Probing the context of vulnerability: Zimbabwean migrant women’s experiences of accessing public health care in South Africa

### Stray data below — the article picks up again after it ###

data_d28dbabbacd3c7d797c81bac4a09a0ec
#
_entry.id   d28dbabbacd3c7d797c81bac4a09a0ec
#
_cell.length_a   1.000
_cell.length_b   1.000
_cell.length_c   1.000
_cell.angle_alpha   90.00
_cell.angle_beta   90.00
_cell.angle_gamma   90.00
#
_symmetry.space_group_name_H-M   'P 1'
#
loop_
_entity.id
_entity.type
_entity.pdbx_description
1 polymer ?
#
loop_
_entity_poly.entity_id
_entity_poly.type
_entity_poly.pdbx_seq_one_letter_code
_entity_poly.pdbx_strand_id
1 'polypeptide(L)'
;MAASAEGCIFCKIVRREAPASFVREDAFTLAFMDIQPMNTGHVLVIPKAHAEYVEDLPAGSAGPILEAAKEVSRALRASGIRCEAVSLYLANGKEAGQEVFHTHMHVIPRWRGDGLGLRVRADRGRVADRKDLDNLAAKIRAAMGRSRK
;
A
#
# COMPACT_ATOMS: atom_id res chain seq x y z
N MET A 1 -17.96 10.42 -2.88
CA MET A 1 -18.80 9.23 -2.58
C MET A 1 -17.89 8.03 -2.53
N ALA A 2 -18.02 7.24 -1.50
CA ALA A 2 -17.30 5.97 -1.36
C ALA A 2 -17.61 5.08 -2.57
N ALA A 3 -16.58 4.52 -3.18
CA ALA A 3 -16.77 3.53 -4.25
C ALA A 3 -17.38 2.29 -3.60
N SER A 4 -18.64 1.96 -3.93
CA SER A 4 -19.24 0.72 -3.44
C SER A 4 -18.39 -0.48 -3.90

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South Africa has a professed inclusive health policy that articulates that everyone is entitled to have access to healthcare services, regardless of nationality and citizenship. However, several challenges exist for migrant women in South Africa, in accessing this health care. This paper, based on the experiences of Zimbabwean migrant women residing in Durban, focuses on their experiences of seeking and accessing health-care services in South Africa. Using a qualitative study design, semi-structured interviews were conducted with 22 purposively sampled female participants aged 25–49 years. This paper employs a structural-violence analysis to probe the underlying factors that make it challenging for Zimbabwean migrant women to access public health-care services in South Africa. The findings of this paper highlight that the lack of valid immigration documentation, often makes it challenging for participants to access services from public hospitals and clinics. The findings also reveal that the state of the South African public healthcare system predisposes migrant women to health risks.